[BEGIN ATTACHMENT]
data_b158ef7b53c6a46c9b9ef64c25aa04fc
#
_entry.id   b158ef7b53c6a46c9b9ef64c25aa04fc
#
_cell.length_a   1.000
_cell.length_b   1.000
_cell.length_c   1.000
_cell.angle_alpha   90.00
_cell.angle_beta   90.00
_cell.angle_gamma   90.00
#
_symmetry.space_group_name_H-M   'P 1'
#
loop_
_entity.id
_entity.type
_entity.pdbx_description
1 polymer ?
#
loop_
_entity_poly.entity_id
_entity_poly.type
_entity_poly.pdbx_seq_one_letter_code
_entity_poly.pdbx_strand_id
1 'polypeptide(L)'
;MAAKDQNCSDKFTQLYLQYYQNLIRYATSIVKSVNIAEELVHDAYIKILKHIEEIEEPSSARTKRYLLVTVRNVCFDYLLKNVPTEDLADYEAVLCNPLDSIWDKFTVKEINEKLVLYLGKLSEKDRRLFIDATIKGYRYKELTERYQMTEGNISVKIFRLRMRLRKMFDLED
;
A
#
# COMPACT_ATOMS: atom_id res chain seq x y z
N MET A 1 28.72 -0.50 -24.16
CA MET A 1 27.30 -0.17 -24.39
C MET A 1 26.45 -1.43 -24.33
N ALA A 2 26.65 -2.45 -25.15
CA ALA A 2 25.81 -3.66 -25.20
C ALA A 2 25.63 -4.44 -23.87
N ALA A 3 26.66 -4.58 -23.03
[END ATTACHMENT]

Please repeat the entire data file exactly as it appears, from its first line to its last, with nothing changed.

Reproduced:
data_b158ef7b53c6a46c9b9ef64c25aa04fc
#
_entry.id   b158ef7b53c6a46c9b9ef64c25aa04fc
#
_cell.length_a   1.000
_cell.length_b   1.000
_cell.length_c   1.000
_cell.angle_alpha   90.00
_cell.angle_beta   90.00
_cell.angle_gamma   90.00
#
_symmetry.space_group_name_H-M   'P 1'
#
loop_
_entity.id
_entity.type
_entity.pdbx_description
1 polymer ?
#
loop_
_entity_poly.entity_id
_entity_poly.type
_entity_poly.pdbx_seq_one_letter_code
_entity_poly.pdbx_strand_id
1 'polypeptide(L)'
;MAAKDQNCSDKFTQLYLQYYQNLIRYATSIVKSVNIAEELVHDAYIKILKHIEEIEEPSSARTKRYLLVTVRNVCFDYLLKNVPTEDLADYEAVLCNPLDSIWDKFTVKEINEKLVLYLGKLSEKDRRLFIDATIKGYRYKELTERYQMTEGNISVKIFRLRMRLRKMFDLED
;
A
#
# COMPACT_ATOMS: atom_id res chain seq x y z
N MET A 1 28.72 -0.50 -24.16
CA MET A 1 27.30 -0.17 -24.39
C MET A 1 26.45 -1.43 -24.33
N ALA A 2 26.65 -2.45 -25.15
CA ALA A 2 25.81 -3.66 -25.20
C ALA A 2 25.63 -4.44 -23.87
N ALA A 3 26.66 -4.58 -23.03